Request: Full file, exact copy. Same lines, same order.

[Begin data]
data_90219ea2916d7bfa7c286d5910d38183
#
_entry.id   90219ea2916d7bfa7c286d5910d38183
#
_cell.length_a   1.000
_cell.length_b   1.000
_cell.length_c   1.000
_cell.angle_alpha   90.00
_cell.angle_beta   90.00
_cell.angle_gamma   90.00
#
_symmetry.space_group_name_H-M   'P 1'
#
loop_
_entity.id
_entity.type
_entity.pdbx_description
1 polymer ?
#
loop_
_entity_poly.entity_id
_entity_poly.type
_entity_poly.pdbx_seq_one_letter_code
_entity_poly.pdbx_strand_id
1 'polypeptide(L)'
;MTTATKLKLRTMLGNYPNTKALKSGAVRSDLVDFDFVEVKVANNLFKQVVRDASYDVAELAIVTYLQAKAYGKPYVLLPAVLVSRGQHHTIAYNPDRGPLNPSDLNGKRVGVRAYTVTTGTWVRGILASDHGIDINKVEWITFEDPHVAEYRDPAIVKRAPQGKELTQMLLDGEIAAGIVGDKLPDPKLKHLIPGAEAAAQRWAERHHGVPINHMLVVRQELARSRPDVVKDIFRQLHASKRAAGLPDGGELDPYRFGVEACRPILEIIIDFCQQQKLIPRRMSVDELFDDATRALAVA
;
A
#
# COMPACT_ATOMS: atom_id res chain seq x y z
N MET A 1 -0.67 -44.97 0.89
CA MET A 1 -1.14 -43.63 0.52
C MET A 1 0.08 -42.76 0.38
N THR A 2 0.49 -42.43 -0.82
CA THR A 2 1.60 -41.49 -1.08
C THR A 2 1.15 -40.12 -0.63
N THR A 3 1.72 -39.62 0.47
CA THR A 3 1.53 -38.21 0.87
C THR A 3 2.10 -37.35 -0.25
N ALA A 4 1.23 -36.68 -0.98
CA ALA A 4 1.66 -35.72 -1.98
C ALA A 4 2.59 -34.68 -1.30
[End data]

data_90219ea2916d7bfa7c286d5910d38183
#
_entry.id   90219ea2916d7bfa7c286d5910d38183
#
_cell.length_a   1.000
_cell.length_b   1.000
_cell.length_c   1.000
_cell.angle_alpha   90.00
_cell.angle_beta   90.00
_cell.angle_gamma   90.00
#
_symmetry.space_group_name_H-M   'P 1'
#
loop_
_entity.id
_entity.type
_entity.pdbx_description
1 polymer ?
#
loop_
_entity_poly.entity_id
_entity_poly.type
_entity_poly.pdbx_seq_one_letter_code
_entity_poly.pdbx_strand_id
1 'polypeptide(L)'
;MTTATKLKLRTMLGNYPNTKALKSGAVRSDLVDFDFVEVKVANNLFKQVVRDASYDVAELAIVTYLQAKAYGKPYVLLPAVLVSRGQHHTIAYNPDRGPLNPSDLNGKRVGVRAYTVTTGTWVRGILASDHGIDINKVEWITFEDPHVAEYRDPAIVKRAPQGKELTQMLLDGEIAAGIVGDKLPDPKLKHLIPGAEAAAQRWAERHHGVPINHMLVVRQELARSRPDVVKDIFRQLHASKRAAGLPDGGELDPYRFGVEACRPILEIIIDFCQQQKLIPRRMSVDELFDDATRALAVA
;
A
#
# COMPACT_ATOMS: atom_id res chain seq x y z
N MET A 1 -0.67 -44.97 0.89
CA MET A 1 -1.14 -43.63 0.52
C MET A 1 0.08 -42.76 0.38
N THR A 2 0.49 -42.43 -0.82
CA THR A 2 1.60 -41.49 -1.08
C THR A 2 1.15 -40.12 -0.63
N THR A 3 1.72 -39.62 0.47
CA THR A 3 1.53 -38.21 0.87
C THR A 3 2.10 -37.35 -0.25
N ALA A 4 1.23 -36.68 -0.98
CA ALA A 4 1.66 -35.72 -1.98
C ALA A 4 2.59 -34.68 -1.30